Giving the Gift of Financial Freedom

Today, more teenagers are owning stocks than ever before...

If you've struggled with what to get your nephew, your friend's children, or your grandchildren for their birthday or for a holiday, you're not alone.

Most of us buy toys or games. But they eventually get shoved aside by the kid and end up as clutter in their parent's house.

One gift you can give is a financial education. By opening a certain type of account, you can teach your young person about investing and the power of compounding wealth over time.

You can set them up for a lifetime of financial success with a custodial brokerage...

A custodial brokerage account is a brokerage account that you can set up on behalf of a minor, and it can be used to invest in stocks, bonds, cash, and more. The good news is a custodial account can be opened by anyone... parents, grandparents, siblings, aunts, or any other adult.

These accounts are becoming more popular.

Custodial accounts at broker Charles Schwab surged last year. Take a look...

Here's how they work...

When you deposit money into a custodial account, it's immediately considered the minor's asset. As the custodian, you can change the investments if you need to, but you can't take the money back... It's an irrevocable transfer.

However, the recipient cannot access the money until they reach the "age of majority." They'll have full control of the account when they reach a certain age, which is typically 18 or 21 depending on which state they live in. This includes both the principal and any investment returns.

When you open a custodial account, it creates what's called a fiduciary relationship between you – the custodian – and the minor. As the custodian, you can invest money on behalf of the beneficiary.

The goal would be to grow the account until the minor turns 18 or 21. Once the beneficiary takes control of the account, he or she can withdraw the money... or even better, continue to hold the stocks in the account and let them grow. (If you do your job teaching them, this is what they'll do.)

The most common types of custodial accounts are known as the Uniform Gifts to Minors Act ("UGMA") or the Uniform Transfer to Minors Act ("UTMA").

The major difference between UGMA and UTMA is that an UGMA is limited to purely financial products such as stocks, mutual funds, and bonds. On the other hand, an UTMA account can hold any form of property, including real property and real estate.

If you want to gift a rare painting, for example, you'd choose an UTMA account. But for the purposes of gifting a stock portfolio, UGMAs are the way to go.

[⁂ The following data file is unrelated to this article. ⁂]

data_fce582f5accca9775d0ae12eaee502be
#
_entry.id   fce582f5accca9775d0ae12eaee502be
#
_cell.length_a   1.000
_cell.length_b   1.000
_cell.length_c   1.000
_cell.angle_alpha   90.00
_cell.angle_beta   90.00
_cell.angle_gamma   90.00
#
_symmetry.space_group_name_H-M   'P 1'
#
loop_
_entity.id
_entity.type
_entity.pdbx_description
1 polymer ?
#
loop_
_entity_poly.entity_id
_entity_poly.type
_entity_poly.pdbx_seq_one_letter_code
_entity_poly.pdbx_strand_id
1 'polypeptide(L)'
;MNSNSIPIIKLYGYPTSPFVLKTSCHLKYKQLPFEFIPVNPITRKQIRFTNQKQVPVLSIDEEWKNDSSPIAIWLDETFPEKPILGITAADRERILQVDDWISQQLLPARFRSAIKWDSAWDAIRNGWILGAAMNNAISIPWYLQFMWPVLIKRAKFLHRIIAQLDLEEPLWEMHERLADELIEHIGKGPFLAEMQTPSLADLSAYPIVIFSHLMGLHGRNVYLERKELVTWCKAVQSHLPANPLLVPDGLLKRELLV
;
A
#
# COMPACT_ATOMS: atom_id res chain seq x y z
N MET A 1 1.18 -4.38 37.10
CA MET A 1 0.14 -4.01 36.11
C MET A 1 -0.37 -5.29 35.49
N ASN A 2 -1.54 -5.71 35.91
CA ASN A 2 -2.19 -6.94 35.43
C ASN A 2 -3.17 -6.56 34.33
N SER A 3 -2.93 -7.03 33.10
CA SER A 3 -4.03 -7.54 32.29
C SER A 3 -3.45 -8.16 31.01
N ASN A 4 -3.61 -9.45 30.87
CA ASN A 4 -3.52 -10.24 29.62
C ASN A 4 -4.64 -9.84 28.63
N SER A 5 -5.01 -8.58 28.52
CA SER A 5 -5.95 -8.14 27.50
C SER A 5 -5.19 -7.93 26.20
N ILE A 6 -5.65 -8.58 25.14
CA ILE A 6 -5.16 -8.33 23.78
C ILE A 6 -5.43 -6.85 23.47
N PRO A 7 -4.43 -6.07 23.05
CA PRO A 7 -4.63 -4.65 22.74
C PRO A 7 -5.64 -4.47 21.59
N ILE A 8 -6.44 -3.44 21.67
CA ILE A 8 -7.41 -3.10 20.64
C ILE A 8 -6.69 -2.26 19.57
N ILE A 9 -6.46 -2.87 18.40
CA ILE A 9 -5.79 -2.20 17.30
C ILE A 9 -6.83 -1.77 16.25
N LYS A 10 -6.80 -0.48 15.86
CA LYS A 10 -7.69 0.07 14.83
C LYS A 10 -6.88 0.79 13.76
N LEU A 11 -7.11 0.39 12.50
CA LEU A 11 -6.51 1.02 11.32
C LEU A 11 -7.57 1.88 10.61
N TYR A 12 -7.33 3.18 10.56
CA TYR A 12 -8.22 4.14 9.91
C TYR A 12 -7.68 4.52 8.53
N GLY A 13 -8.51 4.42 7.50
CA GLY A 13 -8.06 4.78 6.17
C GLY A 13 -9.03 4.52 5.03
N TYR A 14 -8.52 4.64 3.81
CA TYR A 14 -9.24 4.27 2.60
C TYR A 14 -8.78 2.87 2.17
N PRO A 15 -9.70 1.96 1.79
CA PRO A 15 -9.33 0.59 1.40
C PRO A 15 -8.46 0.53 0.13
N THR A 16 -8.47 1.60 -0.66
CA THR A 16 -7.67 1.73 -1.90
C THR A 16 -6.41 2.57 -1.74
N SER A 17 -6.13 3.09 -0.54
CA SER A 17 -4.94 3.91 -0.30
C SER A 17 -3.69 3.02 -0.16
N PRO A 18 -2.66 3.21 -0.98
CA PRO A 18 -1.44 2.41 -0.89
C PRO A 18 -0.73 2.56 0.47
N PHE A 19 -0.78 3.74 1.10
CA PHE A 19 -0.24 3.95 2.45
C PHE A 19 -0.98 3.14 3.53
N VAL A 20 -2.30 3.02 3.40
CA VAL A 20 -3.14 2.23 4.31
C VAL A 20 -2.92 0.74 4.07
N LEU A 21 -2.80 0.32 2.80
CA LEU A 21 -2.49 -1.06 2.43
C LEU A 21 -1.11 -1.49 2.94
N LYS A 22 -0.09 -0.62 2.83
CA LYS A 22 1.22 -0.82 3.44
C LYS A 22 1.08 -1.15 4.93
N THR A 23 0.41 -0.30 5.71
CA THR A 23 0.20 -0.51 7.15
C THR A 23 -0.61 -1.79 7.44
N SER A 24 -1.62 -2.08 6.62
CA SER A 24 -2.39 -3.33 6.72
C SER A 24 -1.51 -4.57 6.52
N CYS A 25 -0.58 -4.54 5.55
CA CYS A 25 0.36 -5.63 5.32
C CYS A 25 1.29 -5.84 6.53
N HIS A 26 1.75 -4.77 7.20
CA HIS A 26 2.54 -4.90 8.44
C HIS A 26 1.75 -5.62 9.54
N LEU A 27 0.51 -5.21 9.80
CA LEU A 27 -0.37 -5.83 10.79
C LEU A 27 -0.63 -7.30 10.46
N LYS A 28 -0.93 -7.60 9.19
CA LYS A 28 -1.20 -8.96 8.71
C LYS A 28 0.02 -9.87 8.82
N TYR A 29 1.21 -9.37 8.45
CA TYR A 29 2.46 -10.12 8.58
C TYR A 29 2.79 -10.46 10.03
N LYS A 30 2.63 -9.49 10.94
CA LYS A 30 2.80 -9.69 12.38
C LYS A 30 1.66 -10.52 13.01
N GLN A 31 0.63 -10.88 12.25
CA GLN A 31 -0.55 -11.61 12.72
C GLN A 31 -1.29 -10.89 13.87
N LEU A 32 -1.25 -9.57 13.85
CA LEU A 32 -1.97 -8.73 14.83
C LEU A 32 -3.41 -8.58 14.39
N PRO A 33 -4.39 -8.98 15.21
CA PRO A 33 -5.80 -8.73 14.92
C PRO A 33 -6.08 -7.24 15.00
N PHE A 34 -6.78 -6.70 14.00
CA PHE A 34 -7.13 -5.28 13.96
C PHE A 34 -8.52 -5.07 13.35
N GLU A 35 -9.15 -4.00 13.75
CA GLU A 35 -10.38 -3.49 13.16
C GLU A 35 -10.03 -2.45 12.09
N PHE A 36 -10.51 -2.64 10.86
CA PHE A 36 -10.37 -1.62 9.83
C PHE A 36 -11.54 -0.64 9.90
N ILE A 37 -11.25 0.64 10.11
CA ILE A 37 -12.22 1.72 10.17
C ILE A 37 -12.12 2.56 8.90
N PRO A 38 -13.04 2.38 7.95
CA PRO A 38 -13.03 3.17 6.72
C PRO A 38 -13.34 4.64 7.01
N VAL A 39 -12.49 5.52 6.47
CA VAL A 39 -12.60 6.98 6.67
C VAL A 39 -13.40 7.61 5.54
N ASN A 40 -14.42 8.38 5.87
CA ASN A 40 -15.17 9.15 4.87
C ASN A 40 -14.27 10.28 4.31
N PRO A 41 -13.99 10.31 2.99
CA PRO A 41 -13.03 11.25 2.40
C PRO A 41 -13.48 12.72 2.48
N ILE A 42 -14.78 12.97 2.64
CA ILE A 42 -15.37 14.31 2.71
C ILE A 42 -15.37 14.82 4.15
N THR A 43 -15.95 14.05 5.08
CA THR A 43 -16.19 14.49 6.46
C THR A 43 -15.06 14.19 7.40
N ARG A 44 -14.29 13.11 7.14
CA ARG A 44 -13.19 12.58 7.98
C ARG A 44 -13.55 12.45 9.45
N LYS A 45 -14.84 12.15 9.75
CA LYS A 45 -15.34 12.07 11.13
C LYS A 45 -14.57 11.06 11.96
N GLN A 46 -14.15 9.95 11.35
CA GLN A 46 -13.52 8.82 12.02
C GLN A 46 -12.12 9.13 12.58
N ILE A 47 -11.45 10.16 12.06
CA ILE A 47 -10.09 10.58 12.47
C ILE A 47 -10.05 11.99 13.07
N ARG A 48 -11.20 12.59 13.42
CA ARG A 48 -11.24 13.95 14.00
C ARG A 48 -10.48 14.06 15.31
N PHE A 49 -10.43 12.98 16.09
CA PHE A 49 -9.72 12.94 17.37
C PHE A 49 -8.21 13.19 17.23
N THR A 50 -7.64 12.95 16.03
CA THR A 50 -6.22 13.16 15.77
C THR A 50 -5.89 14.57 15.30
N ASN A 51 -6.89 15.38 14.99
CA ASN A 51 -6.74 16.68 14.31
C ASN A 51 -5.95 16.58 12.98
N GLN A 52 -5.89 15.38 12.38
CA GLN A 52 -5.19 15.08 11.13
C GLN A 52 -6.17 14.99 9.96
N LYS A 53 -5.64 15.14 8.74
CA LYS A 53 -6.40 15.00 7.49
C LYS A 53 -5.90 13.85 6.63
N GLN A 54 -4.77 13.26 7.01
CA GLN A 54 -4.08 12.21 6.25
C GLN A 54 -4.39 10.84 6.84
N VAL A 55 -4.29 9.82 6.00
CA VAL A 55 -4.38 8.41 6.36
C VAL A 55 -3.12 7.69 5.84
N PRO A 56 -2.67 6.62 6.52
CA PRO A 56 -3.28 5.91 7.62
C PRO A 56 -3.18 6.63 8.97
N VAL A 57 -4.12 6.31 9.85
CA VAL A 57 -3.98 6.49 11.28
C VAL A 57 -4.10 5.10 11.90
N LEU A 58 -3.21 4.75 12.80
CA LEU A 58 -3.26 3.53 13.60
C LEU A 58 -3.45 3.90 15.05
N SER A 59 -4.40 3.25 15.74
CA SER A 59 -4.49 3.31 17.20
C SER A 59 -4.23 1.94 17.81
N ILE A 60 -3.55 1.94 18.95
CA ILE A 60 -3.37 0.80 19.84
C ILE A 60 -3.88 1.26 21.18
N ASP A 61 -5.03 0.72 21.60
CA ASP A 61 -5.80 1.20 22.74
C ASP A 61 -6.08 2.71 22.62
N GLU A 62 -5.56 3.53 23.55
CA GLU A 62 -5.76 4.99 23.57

They are simple to open, too. The process is similar to opening up a regular brokerage account...

In the application, you'd have to give personal information for both yourself and the minor. That includes name, physical address, contact information, citizenship, and Social Security number. Because you'll need the minor's Social Security number, you'll likely have to run this gift idea by the parents (probably a good idea anyway).

Setting up and funding an account should take you no more than an hour.

Many brokers have no minimum investment to open an account, or a very low one. And many do not have a maximum contribution limit.

The benefit of custodial brokerage accounts is that they allow you to invest money on behalf of a child without you having to hold legal ownership of those assets. This can be great for tax purposes.

Any investment income, such as dividends or earnings, generated from the account is considered the child's income. Therefore, it's taxed at the child's tax rate once the child reaches the age of majority and takes control of the account.

A custodial account is much more than just gifting money... It creates a bond between you and the recipient. Year after year, you two can track the progress of the portfolio. And the education the young person receives is priceless.

It's a shame they don't teach investing better in school... But you can help someone special in your life learn about investing if you decide to open a custodial account. Give your broker a call and see if opening an account is the right thing for you to do.

And, as we've said recently, even with markets hitting new highs, it's still a good time to invest.

According to my friend Marc Chaikin, a presidential election offers unique moneymaking opportunities (or money pits if you don't know what to invest in).

Last week, he shared all the details of this crucial market cycle and why millions of folks could lose money.

Click here to learn more.

What We're Reading...

Here's to our health, wealth, and a great retirement,

Dr. David Eifrig and the Health & Wealth Bulletin Research Team
March 6, 2024